Tacitus: Dialogus de Oratoribus

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Cambridge University Press, May 28, 2001 - History - 227 pages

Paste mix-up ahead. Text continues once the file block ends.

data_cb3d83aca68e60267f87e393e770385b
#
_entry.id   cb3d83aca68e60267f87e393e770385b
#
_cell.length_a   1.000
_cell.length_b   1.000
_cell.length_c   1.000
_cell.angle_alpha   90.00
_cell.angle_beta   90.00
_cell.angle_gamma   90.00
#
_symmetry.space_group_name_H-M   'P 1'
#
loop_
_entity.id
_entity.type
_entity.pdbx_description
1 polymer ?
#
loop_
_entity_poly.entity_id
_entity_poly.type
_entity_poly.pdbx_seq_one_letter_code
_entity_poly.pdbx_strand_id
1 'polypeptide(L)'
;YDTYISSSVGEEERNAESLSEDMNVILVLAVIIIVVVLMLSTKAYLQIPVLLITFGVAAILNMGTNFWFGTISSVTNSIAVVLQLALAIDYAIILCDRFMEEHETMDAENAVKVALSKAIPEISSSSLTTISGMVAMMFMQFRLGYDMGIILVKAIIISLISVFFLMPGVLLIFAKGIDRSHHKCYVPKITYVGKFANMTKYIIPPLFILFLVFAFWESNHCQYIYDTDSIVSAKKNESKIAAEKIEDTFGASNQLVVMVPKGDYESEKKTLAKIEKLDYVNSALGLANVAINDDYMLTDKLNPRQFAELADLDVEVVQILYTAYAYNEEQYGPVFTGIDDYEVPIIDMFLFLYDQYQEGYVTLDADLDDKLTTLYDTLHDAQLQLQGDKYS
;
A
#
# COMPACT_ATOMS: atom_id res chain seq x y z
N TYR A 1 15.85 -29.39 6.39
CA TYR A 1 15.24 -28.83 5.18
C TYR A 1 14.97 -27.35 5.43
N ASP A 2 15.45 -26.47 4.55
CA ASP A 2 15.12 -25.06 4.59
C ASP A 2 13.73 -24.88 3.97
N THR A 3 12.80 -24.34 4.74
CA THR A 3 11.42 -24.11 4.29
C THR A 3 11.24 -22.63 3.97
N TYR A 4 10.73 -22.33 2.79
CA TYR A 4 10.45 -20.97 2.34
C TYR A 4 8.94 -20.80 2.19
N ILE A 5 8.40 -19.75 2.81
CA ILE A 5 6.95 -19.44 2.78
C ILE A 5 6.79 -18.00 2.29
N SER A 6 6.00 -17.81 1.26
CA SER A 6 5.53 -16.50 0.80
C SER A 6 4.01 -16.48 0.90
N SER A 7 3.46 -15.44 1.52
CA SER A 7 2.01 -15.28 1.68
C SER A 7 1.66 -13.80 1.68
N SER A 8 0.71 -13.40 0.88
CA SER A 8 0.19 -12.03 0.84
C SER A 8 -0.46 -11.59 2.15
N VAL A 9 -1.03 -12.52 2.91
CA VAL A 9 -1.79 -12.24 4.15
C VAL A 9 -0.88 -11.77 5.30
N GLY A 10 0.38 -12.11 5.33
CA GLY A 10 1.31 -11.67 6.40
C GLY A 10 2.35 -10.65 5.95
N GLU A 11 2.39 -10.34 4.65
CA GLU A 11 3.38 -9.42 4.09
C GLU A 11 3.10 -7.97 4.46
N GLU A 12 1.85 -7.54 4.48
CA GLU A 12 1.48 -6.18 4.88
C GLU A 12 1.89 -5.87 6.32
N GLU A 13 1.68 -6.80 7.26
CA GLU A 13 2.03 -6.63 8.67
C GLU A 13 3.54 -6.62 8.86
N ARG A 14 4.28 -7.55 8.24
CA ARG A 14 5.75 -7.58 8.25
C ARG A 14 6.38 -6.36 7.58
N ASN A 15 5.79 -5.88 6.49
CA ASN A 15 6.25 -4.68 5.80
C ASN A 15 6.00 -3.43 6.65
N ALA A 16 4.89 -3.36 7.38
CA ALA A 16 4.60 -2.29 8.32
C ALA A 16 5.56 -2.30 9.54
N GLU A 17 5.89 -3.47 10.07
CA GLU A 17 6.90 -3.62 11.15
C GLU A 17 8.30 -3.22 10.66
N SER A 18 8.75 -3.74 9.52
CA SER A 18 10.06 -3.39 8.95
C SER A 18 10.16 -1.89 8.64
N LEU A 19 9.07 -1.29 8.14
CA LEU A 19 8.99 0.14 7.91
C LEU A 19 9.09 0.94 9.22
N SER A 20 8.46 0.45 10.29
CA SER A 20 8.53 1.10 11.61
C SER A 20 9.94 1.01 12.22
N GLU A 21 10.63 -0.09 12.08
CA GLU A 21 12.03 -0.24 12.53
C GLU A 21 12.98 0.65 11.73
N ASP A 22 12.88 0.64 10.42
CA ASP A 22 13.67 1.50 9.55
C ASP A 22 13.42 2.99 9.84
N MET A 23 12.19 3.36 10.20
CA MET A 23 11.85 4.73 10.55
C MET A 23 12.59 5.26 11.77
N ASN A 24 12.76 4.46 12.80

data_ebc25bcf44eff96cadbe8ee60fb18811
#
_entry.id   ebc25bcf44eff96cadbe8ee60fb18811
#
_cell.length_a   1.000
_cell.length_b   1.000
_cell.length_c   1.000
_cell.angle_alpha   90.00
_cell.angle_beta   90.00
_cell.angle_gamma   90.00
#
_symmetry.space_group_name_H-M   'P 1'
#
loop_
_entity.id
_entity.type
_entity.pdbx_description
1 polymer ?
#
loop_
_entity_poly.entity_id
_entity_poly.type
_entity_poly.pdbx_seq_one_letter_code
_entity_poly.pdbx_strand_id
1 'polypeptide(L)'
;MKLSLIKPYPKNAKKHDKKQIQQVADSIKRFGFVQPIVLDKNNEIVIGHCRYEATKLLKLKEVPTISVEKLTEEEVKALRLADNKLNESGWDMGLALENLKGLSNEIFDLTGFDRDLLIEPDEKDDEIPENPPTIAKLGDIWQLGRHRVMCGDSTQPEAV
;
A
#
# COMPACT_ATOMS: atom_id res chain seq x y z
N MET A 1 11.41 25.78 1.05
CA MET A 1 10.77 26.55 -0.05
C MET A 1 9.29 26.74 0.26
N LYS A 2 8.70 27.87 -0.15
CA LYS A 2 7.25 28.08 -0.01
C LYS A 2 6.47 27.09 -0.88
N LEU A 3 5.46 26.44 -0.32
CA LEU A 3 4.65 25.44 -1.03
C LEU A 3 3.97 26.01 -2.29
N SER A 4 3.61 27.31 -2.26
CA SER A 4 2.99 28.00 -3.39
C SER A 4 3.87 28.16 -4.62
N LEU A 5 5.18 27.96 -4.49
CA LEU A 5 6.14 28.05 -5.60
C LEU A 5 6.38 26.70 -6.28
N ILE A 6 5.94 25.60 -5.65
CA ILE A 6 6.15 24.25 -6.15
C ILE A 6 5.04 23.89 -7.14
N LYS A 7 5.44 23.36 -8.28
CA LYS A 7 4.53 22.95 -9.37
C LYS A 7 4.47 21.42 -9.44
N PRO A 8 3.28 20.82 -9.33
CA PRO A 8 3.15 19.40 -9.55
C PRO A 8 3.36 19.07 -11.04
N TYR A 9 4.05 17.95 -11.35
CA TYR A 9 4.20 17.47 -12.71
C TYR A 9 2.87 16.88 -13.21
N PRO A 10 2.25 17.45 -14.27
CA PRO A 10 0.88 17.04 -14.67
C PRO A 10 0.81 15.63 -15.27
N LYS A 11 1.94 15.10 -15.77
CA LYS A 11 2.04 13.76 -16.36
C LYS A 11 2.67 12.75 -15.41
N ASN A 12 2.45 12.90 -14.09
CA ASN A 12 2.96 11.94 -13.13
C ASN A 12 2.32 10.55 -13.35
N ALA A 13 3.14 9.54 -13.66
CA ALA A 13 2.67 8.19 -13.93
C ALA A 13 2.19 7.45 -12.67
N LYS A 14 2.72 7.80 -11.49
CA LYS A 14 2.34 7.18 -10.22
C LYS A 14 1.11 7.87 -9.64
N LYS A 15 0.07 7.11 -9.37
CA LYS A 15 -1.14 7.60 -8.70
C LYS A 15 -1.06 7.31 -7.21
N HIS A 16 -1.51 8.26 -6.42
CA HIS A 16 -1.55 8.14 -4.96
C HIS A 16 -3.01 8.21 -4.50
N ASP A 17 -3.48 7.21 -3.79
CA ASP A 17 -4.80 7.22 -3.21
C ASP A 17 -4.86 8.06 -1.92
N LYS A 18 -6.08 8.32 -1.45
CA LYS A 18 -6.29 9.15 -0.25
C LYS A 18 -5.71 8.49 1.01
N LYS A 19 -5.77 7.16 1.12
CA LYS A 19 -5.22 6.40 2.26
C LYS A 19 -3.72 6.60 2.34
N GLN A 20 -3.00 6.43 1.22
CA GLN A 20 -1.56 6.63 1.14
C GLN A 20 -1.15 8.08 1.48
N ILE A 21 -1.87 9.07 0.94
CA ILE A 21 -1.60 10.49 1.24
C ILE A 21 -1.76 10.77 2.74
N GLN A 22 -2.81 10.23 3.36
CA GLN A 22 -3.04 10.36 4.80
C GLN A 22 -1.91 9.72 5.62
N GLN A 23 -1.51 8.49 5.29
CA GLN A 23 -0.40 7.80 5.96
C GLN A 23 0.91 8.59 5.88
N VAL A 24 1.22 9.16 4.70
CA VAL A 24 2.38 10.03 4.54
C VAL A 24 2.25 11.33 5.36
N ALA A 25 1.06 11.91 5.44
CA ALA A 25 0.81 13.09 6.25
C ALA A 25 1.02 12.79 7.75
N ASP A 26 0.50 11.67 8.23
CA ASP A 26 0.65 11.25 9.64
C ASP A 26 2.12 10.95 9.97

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Tacitus' Dialogus de Oratoribus is his most neglected work - there has not been an English-language commentary in over a century - and yet it is arguably his most original. Although among his earliest writings it shows complete mastery of the dialogue from and of Ciceronian idiom. It makes an original contribution to the continuing first-century AD debate about the role of oratory in Rome under the Principate, and raises the question of what a man can do to secure lasting renown. This edition contains a substantial introduction discussing such matters as the place of the work in the author's oeuvre, its style and layout. The commentary is designed to explain not only the language, and its subtle reformation of the Ciceronian idiom, but also the large issues mentioned about the decline of oratory, and the best career for a man to follow.

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